Meet painter convicts from Bengal, whose art is showcased in exhibitions and sold online
The hands that once committed heinous crimes are now creating artworks on canvas, and their work is already finding a market. Paintings of prison inmates of Bengal that have been showcased in exhibitions will now be sold online.kolkata Updated: Jan 30, 2017 17:09 IST
With the soft winter sunlight on his back, 83-year old Srikanta Haldar holds the brush with steady hands. A life convict for murder housed in Alipore central jail for the past two decades, he now spends time expressing his mind on canvas.
The hands that once committed heinous crimes are now creating artworks on canvas, and their work is already finding a market. Paintings of prison inmates of Bengal that have been showcased in exhibitions will now be sold online.
Talks are already on some companies that are ready to sell the artwork.
“Since 1995 I am in Alipore central jail. I am 83 now and a life convict, who has to spend the rest of his life in jail. I took up painting just to forget where I am and where I have to stay my remaining days. Every day I devote two hours in the art school inside the jail. Rest of the time I take the canvas along me to the ward,” Haldar told HT.
As many as 29 convict-painters took part in the Prison Art Festival organised at Mohor Kunj, a park in south Kolkata where HT caught up with them. The festival, a rare treat for the inmates who got to paint in the open, was heavily guarded by over three dozen armed policemen and jail officers.
“Talks are on. We have started showcasing paintings by prison inmates online apart from exhibitions. Nearly a dozen successful exhibitions have been held and over 40 paintings sold. Of the sale proceeds, 40% goes to the painter and 60% to prisoners’ welfare fund,” said Chitto Dey, Kolkata-based sculptor and founder of Flight to Harmony Foundation.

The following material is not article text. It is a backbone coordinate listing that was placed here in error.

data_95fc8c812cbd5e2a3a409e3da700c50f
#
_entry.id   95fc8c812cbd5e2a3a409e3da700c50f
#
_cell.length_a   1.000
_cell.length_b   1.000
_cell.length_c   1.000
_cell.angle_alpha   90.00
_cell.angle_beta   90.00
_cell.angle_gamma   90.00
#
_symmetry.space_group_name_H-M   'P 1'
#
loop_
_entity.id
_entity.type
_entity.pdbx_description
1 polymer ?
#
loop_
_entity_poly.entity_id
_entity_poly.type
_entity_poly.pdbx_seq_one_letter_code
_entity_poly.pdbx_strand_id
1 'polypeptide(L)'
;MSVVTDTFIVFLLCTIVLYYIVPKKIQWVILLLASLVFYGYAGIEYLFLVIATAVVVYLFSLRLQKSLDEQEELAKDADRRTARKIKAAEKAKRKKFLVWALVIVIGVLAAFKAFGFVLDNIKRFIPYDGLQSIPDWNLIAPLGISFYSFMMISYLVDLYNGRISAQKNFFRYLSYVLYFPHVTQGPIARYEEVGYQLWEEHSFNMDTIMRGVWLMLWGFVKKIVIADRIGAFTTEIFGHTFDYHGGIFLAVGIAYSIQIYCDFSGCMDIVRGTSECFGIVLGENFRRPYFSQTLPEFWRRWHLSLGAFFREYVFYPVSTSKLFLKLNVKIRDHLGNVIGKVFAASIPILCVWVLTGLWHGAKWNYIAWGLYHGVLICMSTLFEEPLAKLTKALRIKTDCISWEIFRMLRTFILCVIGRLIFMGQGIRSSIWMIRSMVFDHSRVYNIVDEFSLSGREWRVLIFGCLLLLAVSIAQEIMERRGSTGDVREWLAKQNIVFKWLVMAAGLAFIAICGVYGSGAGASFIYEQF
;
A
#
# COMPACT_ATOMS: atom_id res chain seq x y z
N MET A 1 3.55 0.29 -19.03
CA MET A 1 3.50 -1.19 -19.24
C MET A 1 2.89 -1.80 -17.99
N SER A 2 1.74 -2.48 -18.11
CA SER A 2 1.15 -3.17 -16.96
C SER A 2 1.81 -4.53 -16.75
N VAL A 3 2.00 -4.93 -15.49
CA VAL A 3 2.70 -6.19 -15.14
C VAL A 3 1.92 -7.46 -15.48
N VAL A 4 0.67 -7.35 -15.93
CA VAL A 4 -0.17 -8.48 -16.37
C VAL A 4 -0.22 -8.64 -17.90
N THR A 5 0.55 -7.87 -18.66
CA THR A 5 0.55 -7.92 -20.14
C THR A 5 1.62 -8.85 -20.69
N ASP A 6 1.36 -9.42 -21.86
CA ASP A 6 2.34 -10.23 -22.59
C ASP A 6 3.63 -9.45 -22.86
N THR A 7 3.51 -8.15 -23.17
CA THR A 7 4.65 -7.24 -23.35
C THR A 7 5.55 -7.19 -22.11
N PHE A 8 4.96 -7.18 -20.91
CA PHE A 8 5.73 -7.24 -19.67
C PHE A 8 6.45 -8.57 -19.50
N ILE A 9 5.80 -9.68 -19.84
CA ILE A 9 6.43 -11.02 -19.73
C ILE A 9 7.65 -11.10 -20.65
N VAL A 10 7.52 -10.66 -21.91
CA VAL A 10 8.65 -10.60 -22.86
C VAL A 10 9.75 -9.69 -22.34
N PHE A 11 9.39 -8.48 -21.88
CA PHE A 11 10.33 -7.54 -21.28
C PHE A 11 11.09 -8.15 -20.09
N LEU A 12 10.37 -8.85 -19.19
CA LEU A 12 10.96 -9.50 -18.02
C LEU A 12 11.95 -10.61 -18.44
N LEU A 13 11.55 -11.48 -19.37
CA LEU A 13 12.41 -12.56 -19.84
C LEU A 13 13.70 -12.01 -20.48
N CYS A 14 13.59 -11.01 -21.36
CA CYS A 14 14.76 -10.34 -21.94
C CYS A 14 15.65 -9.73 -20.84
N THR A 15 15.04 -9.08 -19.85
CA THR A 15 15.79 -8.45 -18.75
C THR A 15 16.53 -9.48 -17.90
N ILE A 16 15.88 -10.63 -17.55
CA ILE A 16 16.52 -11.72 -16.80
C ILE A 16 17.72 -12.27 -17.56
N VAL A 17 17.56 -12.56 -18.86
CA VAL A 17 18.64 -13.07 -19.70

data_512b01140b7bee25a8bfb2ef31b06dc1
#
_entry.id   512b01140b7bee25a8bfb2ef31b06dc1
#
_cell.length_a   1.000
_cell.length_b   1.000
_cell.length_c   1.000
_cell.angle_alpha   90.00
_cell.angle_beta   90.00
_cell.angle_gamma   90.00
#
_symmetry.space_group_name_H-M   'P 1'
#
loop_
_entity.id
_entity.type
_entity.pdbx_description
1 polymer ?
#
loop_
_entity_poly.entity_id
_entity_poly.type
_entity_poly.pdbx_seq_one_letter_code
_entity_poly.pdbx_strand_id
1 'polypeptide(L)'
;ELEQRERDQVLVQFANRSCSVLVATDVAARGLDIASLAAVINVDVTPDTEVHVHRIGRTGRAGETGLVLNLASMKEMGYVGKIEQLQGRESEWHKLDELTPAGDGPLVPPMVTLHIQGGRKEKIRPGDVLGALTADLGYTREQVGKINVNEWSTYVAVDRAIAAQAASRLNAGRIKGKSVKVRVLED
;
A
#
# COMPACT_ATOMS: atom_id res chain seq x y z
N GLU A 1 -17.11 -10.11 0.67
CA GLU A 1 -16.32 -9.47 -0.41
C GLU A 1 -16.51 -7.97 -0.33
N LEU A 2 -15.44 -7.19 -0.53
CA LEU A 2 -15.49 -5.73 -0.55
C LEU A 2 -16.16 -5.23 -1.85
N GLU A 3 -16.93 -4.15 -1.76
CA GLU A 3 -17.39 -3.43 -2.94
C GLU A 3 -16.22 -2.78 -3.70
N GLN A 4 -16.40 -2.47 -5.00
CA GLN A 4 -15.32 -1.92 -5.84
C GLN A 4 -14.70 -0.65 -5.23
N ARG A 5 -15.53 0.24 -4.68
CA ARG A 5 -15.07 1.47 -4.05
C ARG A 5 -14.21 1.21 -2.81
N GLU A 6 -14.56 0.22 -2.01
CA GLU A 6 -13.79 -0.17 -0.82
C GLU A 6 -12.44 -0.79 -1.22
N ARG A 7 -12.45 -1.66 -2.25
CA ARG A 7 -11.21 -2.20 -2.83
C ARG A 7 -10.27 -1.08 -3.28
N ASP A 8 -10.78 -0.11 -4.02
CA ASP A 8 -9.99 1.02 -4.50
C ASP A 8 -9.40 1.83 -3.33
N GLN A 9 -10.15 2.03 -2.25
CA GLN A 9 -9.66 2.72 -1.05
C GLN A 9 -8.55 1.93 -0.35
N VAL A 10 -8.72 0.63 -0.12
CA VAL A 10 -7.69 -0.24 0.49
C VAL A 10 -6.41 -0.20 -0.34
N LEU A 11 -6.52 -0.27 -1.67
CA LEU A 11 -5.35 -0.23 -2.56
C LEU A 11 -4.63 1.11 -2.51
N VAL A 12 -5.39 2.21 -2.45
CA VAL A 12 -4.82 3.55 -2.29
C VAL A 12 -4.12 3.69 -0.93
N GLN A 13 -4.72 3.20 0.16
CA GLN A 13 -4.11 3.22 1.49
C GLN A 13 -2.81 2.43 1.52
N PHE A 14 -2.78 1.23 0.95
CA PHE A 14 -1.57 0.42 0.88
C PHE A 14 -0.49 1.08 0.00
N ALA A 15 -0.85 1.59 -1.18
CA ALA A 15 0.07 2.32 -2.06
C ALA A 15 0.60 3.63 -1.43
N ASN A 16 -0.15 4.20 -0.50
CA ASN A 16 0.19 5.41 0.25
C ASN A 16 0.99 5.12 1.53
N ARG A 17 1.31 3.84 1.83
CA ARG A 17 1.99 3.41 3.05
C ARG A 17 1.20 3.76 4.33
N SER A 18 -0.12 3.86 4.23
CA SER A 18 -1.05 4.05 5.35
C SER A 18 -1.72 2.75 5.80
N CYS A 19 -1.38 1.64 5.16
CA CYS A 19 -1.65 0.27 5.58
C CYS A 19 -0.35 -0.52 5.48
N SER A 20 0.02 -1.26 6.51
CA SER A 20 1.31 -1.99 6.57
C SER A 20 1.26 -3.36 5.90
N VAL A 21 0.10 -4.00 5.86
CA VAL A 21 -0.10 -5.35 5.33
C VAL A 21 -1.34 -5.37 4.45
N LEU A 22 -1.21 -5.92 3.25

Dey is involved in the prison art project in Bengal since 2007 and now teaches painting in prisons in neighboring states like Jharkhand and Bihar.
“Through art they break the confines. The exhibitions help in evaluation of the work and also contribute to the integration with the mainstream. Interestingly, the themes of these artists are different from artists who live a free life,” added Dey.
There are 32 convict artists in Bengal.
“It has been a year since we got associated and have been able to sell five/six paintings. So far 60 paintings are on offer. One of the paintings fetched $250. Apart from customers in India, we are getting queries from Dubai and Milan. These paintings are different since the artists have a different perspective of the world from behind the bars,” said Rishi Jain, director Artmicado.com, a startup that sells paintings online.
A project launched in Alipore Central Jail gives training in painting and allied art for prisoners in Bengal. An art school has been set up inside the jail and the authorities provide the raw materials. The painters have picked up skills in different media such as water colour, oil and acrylic.
Apart from painting, sculpting on stone, making clay and cement models are taught behind bars.
“I am destined to a life behind the bars. I had an interest in art before I was sent to jail. Here I learnt painting and to make clay models,” said 41-year-old Chandan Chanda, who was part of the team that went to Rashtrapati Bhawan in August 23, 2008 to gift an artwork to former President Pratibha Patil.
“I was convicted in 2009, and since then I have been in jail. I took up painting casually, but now I love it. This helps me escape the environment I am in. I draw landscapes, birds, anything I can dream of the outside world,” said Nitai Ghosh, 63.
The youngest of the convict-painters is 25-year-old Sunny Gossain. His address in Presidency Central Jail.
“You never know, I can earn respect and money through painting once I finish my term in jail and go out. It also gives me the opportunity to leave the jail a couple of times a year and step into the world outside like I am doing now in the park,” said Sunny while applying finishing touches to his canvas.